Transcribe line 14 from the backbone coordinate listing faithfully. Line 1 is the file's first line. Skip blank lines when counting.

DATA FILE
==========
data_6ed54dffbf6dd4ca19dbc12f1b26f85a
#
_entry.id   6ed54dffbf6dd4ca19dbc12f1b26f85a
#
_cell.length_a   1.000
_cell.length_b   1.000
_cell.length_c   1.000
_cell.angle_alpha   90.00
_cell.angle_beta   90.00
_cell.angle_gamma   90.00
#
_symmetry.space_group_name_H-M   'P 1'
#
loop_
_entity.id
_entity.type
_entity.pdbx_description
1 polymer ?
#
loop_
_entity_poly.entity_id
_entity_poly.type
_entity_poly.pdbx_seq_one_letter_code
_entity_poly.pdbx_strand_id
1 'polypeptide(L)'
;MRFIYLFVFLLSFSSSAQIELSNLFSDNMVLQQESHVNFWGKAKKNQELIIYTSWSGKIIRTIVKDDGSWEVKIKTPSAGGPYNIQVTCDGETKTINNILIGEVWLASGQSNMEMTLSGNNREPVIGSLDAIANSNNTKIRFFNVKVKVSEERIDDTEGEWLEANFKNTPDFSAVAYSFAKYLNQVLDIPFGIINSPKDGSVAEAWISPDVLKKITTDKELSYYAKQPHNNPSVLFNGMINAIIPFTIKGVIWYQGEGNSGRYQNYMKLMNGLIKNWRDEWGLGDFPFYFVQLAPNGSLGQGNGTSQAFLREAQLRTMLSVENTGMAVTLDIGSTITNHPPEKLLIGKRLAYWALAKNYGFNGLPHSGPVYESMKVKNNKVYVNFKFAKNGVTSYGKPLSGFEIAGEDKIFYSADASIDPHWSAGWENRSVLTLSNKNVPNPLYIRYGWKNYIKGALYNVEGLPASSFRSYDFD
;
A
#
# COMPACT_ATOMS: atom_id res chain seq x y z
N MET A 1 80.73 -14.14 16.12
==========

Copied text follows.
loop_